Every other week, Anthony Kozlowski pens the Atwood Magazine column Tunes & Tumblers, pairing new and classic albums with cocktail recipes. He quickly found however that drinking alone is a sad business. So he invited his friends Pedro Isaac Chairez and Ryan James into a recording booth to aid in mixing delicious drinks and to discuss the music that they all love. Strap on your headphones and enjoy a cold one on us.
On a very spooky episode of Tunes & Tumblers, the gang discuss the origins of goth rock over a bloody, frightful, and delicious beer-based cocktail. Don your favorite costume and get ready for a night of frights and delights.
Something boozy this way comes. To commemorate the most frightful of holidays (next to the awkward torture of your family’s Thanksgiving dinner), the Tunes & Tumblers crew draw the curtains, don their blackest cloaks, and turn back the clocks to the birth of the moody, angsty, and the dreary. Broadcasting live from a haunted, dilapidated building in Boyle Heights, the gang dust off their old gramophone and drop a record that helped usher in an era of black-garbed, disaffected teens dying to read you their morose poetry.
Bauhaus isn’t a name that rolls off the tongue with the immediate recognition of the Cure or Joy Division, but they also forms the cornerstone of what would become goth rock. To fans, they are no less than the Godfathers of Goth, the Sultans of Sadism, the pioneers that would make vampirism look cool before Twilight steamrolled the whole production.
Childhood friends Daniel Ash and David J. Haskins shared an affinity for the dark and the macabre, and influenced by the brash DIY ethos of the burgeoning punk movement, decided to form a band of their own. They convinced their friend Peter Murphy to join them even though he had limited to no experience as a musician. In their words, he simply had the right look.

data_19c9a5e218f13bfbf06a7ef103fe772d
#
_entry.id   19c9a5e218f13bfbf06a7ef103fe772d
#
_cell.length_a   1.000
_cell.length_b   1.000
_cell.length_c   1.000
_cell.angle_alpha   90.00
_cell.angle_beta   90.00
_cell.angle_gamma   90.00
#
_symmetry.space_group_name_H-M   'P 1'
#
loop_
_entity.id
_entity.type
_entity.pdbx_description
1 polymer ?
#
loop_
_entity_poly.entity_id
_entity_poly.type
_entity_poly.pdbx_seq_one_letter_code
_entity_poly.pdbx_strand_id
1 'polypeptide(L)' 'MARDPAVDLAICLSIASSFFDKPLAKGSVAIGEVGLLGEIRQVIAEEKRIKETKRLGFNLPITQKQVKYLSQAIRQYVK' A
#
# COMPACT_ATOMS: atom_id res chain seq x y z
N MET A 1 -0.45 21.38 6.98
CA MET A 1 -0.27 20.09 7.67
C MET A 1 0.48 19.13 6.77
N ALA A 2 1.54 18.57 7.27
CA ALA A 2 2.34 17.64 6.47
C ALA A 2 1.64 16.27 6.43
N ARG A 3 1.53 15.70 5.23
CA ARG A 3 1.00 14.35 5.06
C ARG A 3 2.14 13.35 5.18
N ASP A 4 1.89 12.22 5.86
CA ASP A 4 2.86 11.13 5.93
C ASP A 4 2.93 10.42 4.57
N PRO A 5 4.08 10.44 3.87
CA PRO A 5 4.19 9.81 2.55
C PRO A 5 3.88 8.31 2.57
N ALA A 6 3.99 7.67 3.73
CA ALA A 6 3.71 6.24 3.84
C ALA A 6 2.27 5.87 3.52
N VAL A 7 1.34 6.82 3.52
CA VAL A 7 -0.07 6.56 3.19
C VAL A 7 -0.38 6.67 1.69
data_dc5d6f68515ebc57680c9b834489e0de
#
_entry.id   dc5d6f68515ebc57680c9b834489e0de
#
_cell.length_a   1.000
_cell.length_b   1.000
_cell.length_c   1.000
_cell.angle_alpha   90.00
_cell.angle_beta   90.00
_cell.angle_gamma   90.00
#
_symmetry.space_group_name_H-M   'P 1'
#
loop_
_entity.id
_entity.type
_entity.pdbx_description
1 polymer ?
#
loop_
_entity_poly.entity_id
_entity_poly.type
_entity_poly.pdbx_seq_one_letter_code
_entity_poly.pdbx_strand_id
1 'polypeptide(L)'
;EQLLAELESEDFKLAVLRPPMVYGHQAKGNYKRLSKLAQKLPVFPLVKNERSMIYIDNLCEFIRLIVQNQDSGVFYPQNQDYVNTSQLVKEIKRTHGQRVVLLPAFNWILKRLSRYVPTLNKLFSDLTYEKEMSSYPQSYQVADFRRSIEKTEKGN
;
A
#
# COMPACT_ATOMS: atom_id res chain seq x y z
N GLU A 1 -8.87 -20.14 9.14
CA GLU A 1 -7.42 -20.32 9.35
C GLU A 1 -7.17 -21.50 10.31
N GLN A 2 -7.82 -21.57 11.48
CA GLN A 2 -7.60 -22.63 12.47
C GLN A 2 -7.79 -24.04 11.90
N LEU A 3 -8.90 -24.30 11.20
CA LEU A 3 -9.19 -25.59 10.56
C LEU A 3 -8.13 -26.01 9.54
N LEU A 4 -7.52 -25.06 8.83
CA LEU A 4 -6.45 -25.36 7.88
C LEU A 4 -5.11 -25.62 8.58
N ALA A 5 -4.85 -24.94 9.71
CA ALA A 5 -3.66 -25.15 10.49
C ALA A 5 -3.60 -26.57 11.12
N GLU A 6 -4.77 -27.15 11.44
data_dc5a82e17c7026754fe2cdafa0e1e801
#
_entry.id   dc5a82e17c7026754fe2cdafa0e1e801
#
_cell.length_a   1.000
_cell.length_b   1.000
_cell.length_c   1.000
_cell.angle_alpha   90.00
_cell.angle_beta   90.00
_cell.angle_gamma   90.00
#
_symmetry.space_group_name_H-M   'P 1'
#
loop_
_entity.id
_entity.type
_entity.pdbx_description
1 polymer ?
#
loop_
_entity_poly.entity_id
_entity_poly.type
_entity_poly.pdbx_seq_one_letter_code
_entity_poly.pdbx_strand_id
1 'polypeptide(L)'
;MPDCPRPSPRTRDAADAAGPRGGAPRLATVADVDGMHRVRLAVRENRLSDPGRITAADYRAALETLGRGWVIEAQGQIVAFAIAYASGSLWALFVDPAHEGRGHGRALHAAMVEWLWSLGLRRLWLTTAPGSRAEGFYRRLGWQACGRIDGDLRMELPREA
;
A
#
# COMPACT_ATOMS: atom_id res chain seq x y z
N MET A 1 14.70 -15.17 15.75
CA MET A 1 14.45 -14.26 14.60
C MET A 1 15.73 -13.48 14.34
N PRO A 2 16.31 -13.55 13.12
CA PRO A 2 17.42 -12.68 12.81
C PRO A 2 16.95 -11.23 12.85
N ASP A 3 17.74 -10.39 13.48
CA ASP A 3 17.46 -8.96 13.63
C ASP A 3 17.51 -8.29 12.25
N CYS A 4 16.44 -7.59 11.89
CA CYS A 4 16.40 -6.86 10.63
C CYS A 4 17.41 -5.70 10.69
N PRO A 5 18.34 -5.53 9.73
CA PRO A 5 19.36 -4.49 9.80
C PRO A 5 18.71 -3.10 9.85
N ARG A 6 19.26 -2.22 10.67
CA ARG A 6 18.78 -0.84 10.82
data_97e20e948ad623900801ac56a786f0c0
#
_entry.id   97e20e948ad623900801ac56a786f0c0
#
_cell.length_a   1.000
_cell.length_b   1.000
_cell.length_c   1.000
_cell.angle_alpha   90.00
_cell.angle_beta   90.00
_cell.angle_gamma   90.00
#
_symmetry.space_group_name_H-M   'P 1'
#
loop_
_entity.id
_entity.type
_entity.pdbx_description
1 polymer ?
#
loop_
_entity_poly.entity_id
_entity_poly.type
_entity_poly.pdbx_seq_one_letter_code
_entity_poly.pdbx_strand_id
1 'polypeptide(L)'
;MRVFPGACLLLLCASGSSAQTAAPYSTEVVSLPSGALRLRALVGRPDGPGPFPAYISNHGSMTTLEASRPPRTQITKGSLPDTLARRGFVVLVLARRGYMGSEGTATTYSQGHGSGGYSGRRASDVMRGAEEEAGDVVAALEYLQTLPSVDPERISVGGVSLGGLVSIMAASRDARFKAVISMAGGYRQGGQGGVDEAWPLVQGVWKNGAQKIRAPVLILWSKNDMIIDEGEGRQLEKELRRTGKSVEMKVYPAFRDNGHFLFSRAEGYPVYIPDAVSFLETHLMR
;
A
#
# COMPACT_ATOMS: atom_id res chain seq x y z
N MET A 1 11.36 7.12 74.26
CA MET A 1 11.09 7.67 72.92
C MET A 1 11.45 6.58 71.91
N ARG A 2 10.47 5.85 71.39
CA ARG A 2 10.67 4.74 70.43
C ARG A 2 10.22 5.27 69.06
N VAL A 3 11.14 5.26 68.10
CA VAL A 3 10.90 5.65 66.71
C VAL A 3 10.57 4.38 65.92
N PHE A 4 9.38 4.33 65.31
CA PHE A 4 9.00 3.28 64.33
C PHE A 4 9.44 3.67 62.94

They originally took the name Bauhaus 1919 after the famous German art movement and the year of its inception, adopting the school’s black and white logo as their own. For the uninitiated, the Bauhaus school of thought popularized the idea that form and function in art should be in harmony. The band took that to heart, adopting an aesthetic that was equal parts punk abrasiveness, Glam theatricality, and 30’s creature feature. Their shows oozed with a gloomy energy that would have made Edgar Alan Poe salivate. A flurry of dirgy guitars, tribal drums, and possessed vocals brought appearance and sound into perfect synergy. The only thing missing is taste. Luckily, that’s the Tunes & Tumblers specialty.
In the Flat Field
an album by Bauhaus
It’s hard to understate how much the goth, emo, and post-punk movements owe to Bauhaus’ relatively short tenure as a band (the group disbanded in 1983). From the time they recorded their debut single “Bela Lugosi’s Dead” – a brooding 9-minute tribute to the late Hungarian-America actor who famously portrayed Dracula – they’ve become synonymous with the darkness. This is a group so committed to their theme, that they toured in a hearse which they dubbed the Bauhearse mobile.
After the success of “Bela,” which postpunk.com fondly likened to “Free Bird” or “Stairway to Heaven” for goths, the group went to work on their debut In the Flat Field. At first blush, this album is an amalgam of disparate and dissonant sounds. It combines influences of dub, reggae, German expressionism, and the Velvet Underground into a package approximating rock only in the faintest sense. But it sparked a movement that still lumbers along in black-garbed angst today. Ned Ragget of Allmusic wrote: “In the Flat Field practically single-handedly invented what remains for many as the stereotype of goth music – wracked, at times spindly vocals about despair and desolation of many kinds, sung over mysterious and moody music.”
Music critics at the time were far less charitable. NME described it as “nine meaningless moans and flails bereft of even the most cursory contour of interest,” while Andy Gill dismissed Bauhaus as “a hip Black Sabbath.” But the longevity of music is hardly ever decided by squawking of critics (much as I know that flays my own profession). In the Flat Field is a classic haunt, the one that took Gothic atmosphere from the yellowed tomes of Poe and Shelley and thrust it onto the pop charts.